Radionuclide concentrations measured in water produced from active and abandoned water-supply wells have never exceeded standards for human consumption. Claassen (1973, p. 134-135) noted an increase in alpha activities at Water Well C, Water Well C1, Water Well 2, and a few other abandoned production wells during sampling in the late 1960's and early 1970's. The increased alpha activity observed in Water Wells C and C1 between 1969 and 1971 (Claassen, 1973, p. 62-77) has since declined to near background levels (U.S. Environmental Protection Agency, 1991). The cause of the increases has not been determined. Possible explanations include residual effects of a radioactive tracer introduced into Water Well C1 in 1960, the movement of contaminants from test areas upgradient in Yucca Flat, or downward migration through open cracks in the nearby dry lake bed at Yucca Lake. Lyles (1993, p. 2-7) noted gradual increases in tritium concentrations in Water Well A and UE-15d from samples collected primarily during the period when these wells were pumped for water supply. Lyles attributed the increases at Water Well A to movement from test locations upgradient of the well. The source of the tritium in UE-15d is not known, but possible sources given by Lyles (1993, p. 2) are tests detonated in granite to the north or downward movement of contaminated water from evaporation ponds near the well. Increased radionuclide concentrations also were observed at RNM-2S (Bryant, 1992), but here, increases were expected because the well was located and pumped to induce radionuclide movement from the nearby Cambric test location. The reader is referred to Bryant (1992) for a more complete discussion of the findings related to this experiment.
The preceding discussion provides a general description of ground-water flow beneath the Yucca Flat and Frenchman Flat test areas. The conceptual model presented identifies the lower carbonate-rock aquifer as the principal pathway by which radionuclides could leave Yucca Flat and Frenchman Flat and migrate into a more accessible environment. Based on this model, any assessment of the risk associated with underground testing in Yucca Flat and Frenchman Flat requires a knowledge of how test-generated contaminants introduced into alluvium and volcanic rocks can migrate downward into the lower carbonate-rock aquifer, and an understanding of how test-generated contaminants would be transported through the lower carbonate-rock aquifer. These critical questions can only be resolved through concentrated efforts directed at developing a better understanding of the controls, such as fractures, on ground-water flow into and through the lower-carbonate-rock aquifer.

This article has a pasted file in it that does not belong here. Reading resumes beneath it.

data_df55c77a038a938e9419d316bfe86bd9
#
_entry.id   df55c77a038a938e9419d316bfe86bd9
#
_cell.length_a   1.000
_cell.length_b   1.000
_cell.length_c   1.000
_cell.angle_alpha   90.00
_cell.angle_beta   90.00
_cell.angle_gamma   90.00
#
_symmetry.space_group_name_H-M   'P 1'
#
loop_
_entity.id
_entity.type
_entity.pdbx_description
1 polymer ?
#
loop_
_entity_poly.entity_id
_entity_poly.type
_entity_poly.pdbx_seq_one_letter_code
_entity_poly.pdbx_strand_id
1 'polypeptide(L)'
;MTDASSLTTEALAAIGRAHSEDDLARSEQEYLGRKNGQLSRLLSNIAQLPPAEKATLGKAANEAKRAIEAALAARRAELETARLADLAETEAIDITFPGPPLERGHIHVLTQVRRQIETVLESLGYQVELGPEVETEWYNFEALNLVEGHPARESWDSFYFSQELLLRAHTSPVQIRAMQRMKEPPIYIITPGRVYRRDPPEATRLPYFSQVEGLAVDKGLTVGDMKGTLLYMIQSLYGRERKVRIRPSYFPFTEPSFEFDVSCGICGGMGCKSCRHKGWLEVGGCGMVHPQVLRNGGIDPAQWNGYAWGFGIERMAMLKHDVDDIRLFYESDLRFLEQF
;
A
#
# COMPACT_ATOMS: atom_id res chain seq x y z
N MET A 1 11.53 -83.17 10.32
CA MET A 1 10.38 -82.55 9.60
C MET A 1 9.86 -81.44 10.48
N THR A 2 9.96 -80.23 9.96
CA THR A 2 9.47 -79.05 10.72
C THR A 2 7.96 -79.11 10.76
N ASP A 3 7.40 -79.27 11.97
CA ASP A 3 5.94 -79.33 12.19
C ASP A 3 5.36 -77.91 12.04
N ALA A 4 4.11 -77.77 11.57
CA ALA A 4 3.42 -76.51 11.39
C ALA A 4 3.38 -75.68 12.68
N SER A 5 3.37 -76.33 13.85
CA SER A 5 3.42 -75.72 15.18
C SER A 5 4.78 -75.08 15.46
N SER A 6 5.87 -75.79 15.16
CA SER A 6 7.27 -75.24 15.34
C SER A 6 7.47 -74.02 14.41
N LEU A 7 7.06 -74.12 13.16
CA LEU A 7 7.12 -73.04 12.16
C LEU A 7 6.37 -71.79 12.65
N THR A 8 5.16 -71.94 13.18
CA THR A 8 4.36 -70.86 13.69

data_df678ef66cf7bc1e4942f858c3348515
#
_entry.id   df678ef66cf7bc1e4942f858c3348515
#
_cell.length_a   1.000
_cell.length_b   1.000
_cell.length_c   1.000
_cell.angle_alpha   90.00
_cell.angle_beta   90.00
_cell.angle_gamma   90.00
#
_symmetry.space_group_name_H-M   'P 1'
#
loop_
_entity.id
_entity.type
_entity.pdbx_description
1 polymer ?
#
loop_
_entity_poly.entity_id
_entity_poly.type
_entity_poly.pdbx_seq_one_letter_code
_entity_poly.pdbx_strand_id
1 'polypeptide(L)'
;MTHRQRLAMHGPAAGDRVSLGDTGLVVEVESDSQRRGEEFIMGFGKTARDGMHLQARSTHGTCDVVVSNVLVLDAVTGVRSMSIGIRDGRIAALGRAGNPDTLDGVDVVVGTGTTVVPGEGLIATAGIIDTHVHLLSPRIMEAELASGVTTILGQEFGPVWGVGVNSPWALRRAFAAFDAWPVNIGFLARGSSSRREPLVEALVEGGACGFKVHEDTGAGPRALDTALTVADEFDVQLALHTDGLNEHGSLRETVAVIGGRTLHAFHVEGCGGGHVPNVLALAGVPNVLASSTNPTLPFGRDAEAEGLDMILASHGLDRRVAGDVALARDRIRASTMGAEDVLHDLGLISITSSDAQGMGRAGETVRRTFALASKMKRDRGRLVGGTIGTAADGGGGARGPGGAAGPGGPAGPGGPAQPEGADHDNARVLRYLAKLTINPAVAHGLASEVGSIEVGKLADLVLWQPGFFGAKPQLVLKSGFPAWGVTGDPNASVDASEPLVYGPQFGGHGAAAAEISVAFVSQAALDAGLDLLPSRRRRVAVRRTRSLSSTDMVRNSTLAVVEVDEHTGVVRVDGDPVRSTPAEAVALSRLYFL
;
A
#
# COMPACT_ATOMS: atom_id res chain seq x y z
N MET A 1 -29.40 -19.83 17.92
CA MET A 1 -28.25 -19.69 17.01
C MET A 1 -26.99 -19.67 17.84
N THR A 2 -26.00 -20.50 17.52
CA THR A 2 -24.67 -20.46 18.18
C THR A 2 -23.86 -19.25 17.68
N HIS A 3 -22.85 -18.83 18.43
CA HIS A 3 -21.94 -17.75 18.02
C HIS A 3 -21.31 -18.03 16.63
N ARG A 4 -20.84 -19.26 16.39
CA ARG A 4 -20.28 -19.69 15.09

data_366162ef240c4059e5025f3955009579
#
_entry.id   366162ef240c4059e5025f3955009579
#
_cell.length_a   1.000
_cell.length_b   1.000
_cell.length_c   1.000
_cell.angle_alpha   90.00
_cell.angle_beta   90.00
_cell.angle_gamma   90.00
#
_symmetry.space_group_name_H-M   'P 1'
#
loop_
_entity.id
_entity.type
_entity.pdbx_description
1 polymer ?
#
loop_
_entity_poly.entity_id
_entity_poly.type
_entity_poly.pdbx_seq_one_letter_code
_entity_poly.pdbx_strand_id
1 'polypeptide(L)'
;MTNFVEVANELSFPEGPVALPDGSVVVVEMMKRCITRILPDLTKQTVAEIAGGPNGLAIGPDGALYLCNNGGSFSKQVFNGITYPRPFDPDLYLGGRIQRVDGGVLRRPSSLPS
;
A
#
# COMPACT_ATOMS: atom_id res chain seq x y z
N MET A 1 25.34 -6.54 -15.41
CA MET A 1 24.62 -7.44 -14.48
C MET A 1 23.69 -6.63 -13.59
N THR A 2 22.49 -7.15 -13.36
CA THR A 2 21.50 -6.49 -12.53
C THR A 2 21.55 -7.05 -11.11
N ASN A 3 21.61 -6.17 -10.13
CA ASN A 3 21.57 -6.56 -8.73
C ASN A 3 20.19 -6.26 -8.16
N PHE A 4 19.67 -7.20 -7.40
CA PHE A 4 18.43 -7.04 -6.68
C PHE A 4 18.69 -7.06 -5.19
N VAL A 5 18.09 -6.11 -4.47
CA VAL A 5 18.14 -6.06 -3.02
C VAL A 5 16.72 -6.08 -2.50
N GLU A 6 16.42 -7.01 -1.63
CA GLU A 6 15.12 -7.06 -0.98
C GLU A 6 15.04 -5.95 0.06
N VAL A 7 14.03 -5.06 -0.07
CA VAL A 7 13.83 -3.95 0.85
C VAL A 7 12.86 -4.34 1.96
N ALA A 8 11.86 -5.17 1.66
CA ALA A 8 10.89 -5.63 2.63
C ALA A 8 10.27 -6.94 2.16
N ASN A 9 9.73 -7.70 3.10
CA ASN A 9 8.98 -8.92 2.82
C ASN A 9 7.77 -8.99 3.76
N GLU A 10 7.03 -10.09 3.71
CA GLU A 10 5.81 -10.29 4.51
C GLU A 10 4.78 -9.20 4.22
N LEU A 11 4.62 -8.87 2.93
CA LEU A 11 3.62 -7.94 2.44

The Pahute Mesa and Rainier Mesa underground test areas are in the northwestern part of NTS (figs. 1 and 2). These areas provided locations for 147 tests (U.S. Department of Energy, 1994), of which 85 were on Pahute Mesa and 62 on Rainier Mesa (tables 4 and 5). All underground tests within these areas were detonated in volcanic rock.
Pahute Mesa, an elevated plateau, ranges in altitude from about 5,500 ft along its western margin to more than 7,000 ft throughout its eastern extent. Testing has been confined to the eastern part of the mesa within NTS Areas 19 and 20 (pl. 4). The test area includes upgradient parts of the Oasis Valley and Alkali Flat-Furnace Creek Ranch ground-water subbasins (table 3, pl. 1). Most tests on Pahute Mesa were detonated near or below the water table (tables 4 and 5) in deep shafts drilled into volcanic rock. Of the 85 tests on Pahute Mesa, at least 77 and as many as 80 were detonated at depths sufficient to have introduced contaminants directly into the ground-water flow system.